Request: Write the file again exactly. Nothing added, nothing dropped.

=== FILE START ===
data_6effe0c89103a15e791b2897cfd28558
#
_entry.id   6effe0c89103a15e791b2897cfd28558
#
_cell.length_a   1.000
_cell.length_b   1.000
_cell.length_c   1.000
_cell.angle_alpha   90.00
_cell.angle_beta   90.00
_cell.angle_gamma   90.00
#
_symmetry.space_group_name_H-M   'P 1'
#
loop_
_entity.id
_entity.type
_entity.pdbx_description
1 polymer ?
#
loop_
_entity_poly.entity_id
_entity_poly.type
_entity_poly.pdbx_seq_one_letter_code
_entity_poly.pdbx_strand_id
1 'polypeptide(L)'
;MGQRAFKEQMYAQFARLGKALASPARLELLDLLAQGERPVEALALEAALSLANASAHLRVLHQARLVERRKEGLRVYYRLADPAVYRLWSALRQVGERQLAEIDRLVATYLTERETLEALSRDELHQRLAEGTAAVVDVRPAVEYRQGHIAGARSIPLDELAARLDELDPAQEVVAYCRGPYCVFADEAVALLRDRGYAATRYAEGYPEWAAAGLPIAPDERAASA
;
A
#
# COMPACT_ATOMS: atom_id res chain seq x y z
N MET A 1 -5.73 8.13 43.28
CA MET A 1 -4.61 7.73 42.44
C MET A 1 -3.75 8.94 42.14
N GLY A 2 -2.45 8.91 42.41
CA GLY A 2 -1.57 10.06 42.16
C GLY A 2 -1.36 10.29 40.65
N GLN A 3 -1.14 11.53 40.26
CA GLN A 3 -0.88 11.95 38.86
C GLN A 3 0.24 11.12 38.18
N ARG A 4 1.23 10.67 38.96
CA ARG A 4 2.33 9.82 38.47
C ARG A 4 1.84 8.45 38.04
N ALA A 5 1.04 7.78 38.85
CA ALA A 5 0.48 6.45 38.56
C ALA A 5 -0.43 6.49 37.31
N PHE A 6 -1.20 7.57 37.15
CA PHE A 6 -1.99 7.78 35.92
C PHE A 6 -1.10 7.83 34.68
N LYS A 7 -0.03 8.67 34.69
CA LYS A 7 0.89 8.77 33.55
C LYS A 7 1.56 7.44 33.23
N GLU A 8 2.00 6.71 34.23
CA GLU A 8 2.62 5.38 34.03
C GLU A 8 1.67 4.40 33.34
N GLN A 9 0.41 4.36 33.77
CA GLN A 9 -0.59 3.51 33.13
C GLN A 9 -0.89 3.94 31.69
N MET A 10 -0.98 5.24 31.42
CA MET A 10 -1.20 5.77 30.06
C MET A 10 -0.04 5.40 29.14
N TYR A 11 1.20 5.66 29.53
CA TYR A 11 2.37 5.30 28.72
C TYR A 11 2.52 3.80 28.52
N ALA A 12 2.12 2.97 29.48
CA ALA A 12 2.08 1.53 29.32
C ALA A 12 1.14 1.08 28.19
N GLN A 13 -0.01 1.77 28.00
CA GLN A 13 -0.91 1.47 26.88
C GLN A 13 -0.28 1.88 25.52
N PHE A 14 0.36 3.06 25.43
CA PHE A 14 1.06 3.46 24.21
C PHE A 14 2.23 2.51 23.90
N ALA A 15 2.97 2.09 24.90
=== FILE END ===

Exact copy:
data_6effe0c89103a15e791b2897cfd28558
#
_entry.id   6effe0c89103a15e791b2897cfd28558
#
_cell.length_a   1.000
_cell.length_b   1.000
_cell.length_c   1.000
_cell.angle_alpha   90.00
_cell.angle_beta   90.00
_cell.angle_gamma   90.00
#
_symmetry.space_group_name_H-M   'P 1'
#
loop_
_entity.id
_entity.type
_entity.pdbx_description
1 polymer ?
#
loop_
_entity_poly.entity_id
_entity_poly.type
_entity_poly.pdbx_seq_one_letter_code
_entity_poly.pdbx_strand_id
1 'polypeptide(L)'
;MGQRAFKEQMYAQFARLGKALASPARLELLDLLAQGERPVEALALEAALSLANASAHLRVLHQARLVERRKEGLRVYYRLADPAVYRLWSALRQVGERQLAEIDRLVATYLTERETLEALSRDELHQRLAEGTAAVVDVRPAVEYRQGHIAGARSIPLDELAARLDELDPAQEVVAYCRGPYCVFADEAVALLRDRGYAATRYAEGYPEWAAAGLPIAPDERAASA
;
A
#
# COMPACT_ATOMS: atom_id res chain seq x y z
N MET A 1 -5.73 8.13 43.28
CA MET A 1 -4.61 7.73 42.44
C MET A 1 -3.75 8.94 42.14
N GLY A 2 -2.45 8.91 42.41
CA GLY A 2 -1.57 10.06 42.16
C GLY A 2 -1.36 10.29 40.65
N GLN A 3 -1.14 11.53 40.26
CA GLN A 3 -0.88 11.95 38.86
C GLN A 3 0.24 11.12 38.18
N ARG A 4 1.23 10.67 38.96
CA ARG A 4 2.33 9.82 38.47
C ARG A 4 1.84 8.45 38.04
N ALA A 5 1.04 7.78 38.85
CA ALA A 5 0.48 6.45 38.56
C ALA A 5 -0.43 6.49 37.31
N PHE A 6 -1.20 7.57 37.15
CA PHE A 6 -1.99 7.78 35.92
C PHE A 6 -1.10 7.83 34.68
N LYS A 7 -0.03 8.67 34.69
CA LYS A 7 0.89 8.77 33.55
C LYS A 7 1.56 7.44 33.23
N GLU A 8 2.00 6.71 34.23
CA GLU A 8 2.62 5.38 34.03
C GLU A 8 1.67 4.40 33.34
N GLN A 9 0.41 4.36 33.77
CA GLN A 9 -0.59 3.51 33.13
C GLN A 9 -0.89 3.94 31.69
N MET A 10 -0.98 5.24 31.42
CA MET A 10 -1.20 5.77 30.06
C MET A 10 -0.04 5.40 29.14
N TYR A 11 1.20 5.66 29.53
CA TYR A 11 2.37 5.30 28.72
C TYR A 11 2.52 3.80 28.52
N ALA A 12 2.12 2.97 29.48
CA ALA A 12 2.08 1.53 29.32
C ALA A 12 1.14 1.08 28.19
N GLN A 13 -0.01 1.77 28.00
CA GLN A 13 -0.91 1.47 26.88
C GLN A 13 -0.28 1.88 25.52
N PHE A 14 0.36 3.06 25.43
CA PHE A 14 1.06 3.46 24.21
C PHE A 14 2.23 2.51 23.90
N ALA A 15 2.97 2.09 24.90